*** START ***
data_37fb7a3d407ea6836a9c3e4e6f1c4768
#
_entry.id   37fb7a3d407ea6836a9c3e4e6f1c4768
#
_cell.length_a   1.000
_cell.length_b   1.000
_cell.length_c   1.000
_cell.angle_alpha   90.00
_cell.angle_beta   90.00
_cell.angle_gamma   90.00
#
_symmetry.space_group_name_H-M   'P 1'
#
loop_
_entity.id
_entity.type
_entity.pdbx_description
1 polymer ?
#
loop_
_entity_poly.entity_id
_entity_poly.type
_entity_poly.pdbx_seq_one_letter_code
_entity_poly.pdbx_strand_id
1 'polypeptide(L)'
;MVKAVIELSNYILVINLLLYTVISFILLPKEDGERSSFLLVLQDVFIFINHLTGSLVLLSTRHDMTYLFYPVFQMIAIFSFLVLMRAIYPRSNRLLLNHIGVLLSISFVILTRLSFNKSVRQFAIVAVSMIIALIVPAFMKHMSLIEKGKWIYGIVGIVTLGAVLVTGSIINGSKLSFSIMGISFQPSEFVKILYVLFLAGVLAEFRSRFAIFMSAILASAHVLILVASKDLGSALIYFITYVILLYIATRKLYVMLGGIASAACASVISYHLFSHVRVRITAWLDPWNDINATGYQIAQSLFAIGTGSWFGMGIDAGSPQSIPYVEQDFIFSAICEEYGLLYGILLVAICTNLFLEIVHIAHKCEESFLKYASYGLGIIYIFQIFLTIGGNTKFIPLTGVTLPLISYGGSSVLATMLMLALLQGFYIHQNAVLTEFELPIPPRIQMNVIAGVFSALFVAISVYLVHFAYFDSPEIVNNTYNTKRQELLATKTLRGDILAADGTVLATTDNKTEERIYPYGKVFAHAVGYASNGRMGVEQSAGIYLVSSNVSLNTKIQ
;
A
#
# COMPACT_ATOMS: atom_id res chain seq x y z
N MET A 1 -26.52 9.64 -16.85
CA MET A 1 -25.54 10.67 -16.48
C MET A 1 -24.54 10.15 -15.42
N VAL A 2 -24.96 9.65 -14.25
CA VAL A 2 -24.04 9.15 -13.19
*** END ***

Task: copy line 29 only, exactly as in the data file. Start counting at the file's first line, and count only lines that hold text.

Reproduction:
#